Rome Newsroom, Jul 9, 2021 / 14:00 pm (CNA).
In an abandoned mall on the outskirts of Beirut, an image of St. Thérèse of Lisieux hangs in the window of what was once a storefront. This former clothing store now serves as home for Christian refugees who have been hit hard by the inflation caused by Lebanon’s severe economic depression.
“I came from Iraq in 2017 when ISIS invaded Iraq,” a man living in one of the former stores said in the video.
“We suffered from persecution against Christians, from terrorism, and kidnapping perpetrated by the militias, as well as the rape of Christian girls — or any girl who did not wear a veil or was wearing a cross. I was overwhelmed by fear and the great threat to my family and children, so I was forced to flee to Lebanon.”
He showed the nearly windowless room with sparse walls, except for some holy cards with images of the Virgin Mary, and peeling paint from the ceilings.
“The place where I live now was previously a clothing store. There were no bathrooms or kitchen before; we tried as much as possible to make some modifications to be able to live in this shop.”
Another refugee explained: “Because of the economic crisis and the difficult conditions that Lebanon suffers from, we as refugees, were forced to live in these shops because of the high rents of regular homes.”
Lebanon’s currency has plummeted in 2021. By June, the Lebanese pound had lost 90% of its value since October 2019.
The World Bank has described the current financial situation in Lebanon as among the “most severe crisis episodes globally since the mid-19th century.”
It estimates that Lebanon’s real GDP contracted by more than 20% in 2020, with surging inflation, high unemployment, and more than half of the population below the national poverty line.
Lebanon also hosts the largest number of refugees per capita in the world, according to the U.N. The country took in 1.5 million Syrians, nearly half of which are not registered with legal status.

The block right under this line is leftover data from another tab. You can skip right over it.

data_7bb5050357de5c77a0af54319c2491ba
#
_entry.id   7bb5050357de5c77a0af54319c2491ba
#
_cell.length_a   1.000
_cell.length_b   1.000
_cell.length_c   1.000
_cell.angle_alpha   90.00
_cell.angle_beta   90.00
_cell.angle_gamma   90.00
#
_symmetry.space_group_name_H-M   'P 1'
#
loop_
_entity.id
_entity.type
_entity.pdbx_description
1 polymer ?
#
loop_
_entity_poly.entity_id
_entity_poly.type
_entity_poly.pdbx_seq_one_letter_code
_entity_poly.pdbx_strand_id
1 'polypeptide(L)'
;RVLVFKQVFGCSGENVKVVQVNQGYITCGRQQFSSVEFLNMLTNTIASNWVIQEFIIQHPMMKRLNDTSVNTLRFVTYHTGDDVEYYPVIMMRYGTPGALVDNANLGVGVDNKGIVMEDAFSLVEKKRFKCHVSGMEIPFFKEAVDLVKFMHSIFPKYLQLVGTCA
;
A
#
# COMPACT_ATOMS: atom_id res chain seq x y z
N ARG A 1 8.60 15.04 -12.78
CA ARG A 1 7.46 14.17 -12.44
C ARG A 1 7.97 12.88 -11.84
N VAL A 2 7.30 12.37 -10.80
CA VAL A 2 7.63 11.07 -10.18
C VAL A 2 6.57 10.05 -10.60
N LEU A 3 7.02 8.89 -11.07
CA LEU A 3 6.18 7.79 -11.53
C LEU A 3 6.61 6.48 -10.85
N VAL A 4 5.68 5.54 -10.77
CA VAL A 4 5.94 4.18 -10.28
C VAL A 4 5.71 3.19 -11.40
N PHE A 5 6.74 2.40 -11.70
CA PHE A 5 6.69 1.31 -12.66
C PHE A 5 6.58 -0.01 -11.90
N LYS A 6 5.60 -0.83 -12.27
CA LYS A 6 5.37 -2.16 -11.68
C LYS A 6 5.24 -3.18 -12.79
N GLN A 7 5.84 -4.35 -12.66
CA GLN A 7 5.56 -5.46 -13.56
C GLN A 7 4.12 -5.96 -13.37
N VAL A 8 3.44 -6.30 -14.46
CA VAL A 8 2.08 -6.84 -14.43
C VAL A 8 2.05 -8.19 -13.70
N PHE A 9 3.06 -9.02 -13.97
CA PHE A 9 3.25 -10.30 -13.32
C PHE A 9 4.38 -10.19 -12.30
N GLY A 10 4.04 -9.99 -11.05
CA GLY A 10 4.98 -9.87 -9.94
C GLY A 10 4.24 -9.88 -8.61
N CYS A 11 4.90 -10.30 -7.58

Nuri Kino, the founder of A Demand for Action, described the economic situation in Lebanon as “severe.”
“The average salary in Lebanon was about $500 just two years ago. Today, those who earned that much are forced to accept $50 a month in salary,” Kino wrote July 8.
“Meanwhile, food and gas prices have gone up, not down. The situation is unsustainable. And refugees from the surrounding countries are among the most vulnerable,” he said.
Lebanon’s leaders have failed to form a government to implement reforms after the devastating explosion in Beirut’s port on Aug. 4. The blast killed nearly 200 people, injured 600 others, and caused more than $4 billion in damage.
Hassan Diab, who resigned as prime minister in the wake of the blast, said in a speech to ambassadors in Beirut on July 7 that “Lebanon is a few days away from social explosion.”
“The Lebanese are facing this dark fate alone,” he said.
Pope Francis hosted a day of prayer for Lebanon on July 1 which brought Catholic and Orthodox leaders to the Vatican to discuss the crisis facing the country.
“We assembled today to pray and reflect, impelled by our deep concern for Lebanon — a country very close to my heart and which I wish to visit — as we see it plunged into a serious crisis,” the pope said.
“In these woeful times, we want to affirm with all our strength that Lebanon is, and must remain, a project of peace. Its vocation is to be a land of tolerance and pluralism, an oasis of fraternity where different religions and confessions meet, where different communities live together, putting the common good before their individual interests,” Pope Francis said.
The Vatican’s Secretary for Relations with States confirmed on July 7 that the pope has “made a commitment to visit Lebanon.”
“He has also said that he will visit Lebanon when there is a government. So that’s a great stimulus to form a government,” Archbishop Paul Gallagher said.
“We’re trying to do small steps, move forward, see what the reaction is. But we are appealing at the same time to the international community to do everything in its power to help Lebanon at this critical time,” he said.